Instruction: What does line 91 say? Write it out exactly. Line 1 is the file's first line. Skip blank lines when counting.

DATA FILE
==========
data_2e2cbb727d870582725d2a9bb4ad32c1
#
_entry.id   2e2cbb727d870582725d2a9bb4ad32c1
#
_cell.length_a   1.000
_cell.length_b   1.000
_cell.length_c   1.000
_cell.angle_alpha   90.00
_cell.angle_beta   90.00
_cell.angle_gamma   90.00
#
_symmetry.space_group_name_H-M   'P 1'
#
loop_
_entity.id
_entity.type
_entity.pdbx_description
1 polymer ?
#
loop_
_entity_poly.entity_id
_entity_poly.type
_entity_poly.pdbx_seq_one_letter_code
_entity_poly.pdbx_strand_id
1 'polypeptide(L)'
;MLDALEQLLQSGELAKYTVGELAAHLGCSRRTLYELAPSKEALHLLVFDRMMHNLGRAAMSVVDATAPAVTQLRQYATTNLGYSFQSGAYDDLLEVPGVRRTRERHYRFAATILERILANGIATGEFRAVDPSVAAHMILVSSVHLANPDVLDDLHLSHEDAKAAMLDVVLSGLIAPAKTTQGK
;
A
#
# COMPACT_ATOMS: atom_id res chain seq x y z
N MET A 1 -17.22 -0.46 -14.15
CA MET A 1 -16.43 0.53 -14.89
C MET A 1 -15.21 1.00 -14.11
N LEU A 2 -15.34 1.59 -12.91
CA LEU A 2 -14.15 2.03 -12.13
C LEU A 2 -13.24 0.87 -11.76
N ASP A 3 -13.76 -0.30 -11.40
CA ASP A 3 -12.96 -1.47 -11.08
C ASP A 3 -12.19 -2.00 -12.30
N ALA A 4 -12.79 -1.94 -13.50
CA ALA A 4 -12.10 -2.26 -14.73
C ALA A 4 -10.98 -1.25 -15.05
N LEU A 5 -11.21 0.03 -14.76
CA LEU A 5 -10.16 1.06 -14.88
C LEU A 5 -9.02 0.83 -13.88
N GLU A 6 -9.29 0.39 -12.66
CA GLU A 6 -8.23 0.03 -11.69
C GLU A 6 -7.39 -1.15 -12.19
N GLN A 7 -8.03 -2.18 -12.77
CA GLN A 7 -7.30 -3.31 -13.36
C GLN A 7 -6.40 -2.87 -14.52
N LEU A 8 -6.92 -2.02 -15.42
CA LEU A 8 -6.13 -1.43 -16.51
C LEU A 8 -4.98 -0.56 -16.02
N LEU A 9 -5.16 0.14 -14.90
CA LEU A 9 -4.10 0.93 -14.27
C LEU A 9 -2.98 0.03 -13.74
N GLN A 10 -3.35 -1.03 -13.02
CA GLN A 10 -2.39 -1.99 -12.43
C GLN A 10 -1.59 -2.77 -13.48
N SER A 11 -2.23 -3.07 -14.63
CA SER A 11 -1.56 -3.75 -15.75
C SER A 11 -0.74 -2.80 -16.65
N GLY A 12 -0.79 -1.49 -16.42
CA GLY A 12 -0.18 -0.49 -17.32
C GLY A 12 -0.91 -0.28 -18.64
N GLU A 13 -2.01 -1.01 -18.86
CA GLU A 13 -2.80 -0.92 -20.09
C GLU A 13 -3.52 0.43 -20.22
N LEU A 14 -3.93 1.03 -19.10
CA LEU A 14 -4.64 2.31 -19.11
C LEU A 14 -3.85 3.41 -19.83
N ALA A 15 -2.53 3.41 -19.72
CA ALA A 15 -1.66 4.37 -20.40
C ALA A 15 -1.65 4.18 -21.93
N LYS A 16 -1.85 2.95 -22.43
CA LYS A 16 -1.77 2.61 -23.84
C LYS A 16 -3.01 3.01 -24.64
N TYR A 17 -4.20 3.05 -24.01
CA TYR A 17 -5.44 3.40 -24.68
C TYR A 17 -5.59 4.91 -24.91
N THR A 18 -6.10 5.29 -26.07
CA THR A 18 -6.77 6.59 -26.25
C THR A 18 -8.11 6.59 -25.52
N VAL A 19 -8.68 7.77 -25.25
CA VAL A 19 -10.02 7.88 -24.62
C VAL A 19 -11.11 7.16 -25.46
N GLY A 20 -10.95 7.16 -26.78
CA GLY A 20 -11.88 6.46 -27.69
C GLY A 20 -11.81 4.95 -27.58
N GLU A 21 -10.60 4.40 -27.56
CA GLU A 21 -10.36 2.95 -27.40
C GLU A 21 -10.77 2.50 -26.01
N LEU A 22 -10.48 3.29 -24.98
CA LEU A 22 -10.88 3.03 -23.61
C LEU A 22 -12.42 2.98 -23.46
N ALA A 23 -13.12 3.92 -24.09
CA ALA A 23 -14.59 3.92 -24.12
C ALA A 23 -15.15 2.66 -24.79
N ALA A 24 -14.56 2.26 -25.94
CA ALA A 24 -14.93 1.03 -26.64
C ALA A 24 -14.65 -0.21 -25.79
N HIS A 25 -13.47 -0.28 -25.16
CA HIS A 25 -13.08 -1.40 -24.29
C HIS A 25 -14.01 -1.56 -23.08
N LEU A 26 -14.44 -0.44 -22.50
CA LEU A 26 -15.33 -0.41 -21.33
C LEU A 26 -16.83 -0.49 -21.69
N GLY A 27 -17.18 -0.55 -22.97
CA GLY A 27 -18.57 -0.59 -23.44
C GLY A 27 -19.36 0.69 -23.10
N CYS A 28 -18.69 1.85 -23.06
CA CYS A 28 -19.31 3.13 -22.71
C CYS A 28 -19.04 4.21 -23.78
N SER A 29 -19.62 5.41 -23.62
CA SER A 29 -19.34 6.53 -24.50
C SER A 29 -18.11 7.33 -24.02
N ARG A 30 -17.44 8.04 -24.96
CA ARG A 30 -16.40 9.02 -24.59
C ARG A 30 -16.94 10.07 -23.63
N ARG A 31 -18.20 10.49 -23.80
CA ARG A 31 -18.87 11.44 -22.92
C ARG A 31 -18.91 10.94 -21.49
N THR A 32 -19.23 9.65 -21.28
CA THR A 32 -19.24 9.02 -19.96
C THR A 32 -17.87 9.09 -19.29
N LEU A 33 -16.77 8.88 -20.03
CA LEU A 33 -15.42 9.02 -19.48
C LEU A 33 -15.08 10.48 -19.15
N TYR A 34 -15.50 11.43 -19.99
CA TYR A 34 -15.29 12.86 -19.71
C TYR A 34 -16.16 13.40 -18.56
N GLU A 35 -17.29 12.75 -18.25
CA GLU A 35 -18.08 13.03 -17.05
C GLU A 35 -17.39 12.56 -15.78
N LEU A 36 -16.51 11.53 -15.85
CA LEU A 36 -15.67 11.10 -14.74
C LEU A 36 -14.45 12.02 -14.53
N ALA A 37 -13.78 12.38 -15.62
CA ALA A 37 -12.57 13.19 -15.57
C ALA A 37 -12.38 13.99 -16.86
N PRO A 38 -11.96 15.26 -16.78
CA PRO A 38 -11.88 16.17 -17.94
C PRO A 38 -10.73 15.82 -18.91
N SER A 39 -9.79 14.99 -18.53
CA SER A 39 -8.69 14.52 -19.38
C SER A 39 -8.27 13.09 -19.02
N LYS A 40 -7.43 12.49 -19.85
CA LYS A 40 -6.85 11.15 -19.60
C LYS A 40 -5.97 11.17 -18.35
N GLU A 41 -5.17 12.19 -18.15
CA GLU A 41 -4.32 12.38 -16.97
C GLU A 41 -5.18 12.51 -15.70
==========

N GLU A 21 -10.60 4.40 -27.56